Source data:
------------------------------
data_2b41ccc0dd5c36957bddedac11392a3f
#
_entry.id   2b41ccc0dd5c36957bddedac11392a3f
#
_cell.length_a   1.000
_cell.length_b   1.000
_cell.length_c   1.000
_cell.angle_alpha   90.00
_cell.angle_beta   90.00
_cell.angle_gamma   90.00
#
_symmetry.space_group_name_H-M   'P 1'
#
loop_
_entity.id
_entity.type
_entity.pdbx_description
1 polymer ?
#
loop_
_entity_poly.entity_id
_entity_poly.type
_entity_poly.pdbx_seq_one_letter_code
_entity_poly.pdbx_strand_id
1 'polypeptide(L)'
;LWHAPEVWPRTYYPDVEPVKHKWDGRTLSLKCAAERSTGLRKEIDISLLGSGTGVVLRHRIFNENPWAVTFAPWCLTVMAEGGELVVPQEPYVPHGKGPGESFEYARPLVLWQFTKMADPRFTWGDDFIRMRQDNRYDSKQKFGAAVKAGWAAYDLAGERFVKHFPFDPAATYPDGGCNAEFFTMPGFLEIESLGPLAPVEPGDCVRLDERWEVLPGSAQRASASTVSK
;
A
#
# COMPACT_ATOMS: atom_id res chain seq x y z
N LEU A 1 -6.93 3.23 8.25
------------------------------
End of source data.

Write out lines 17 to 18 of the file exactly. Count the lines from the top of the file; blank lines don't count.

_entity.pdbx_description
1 polymer ?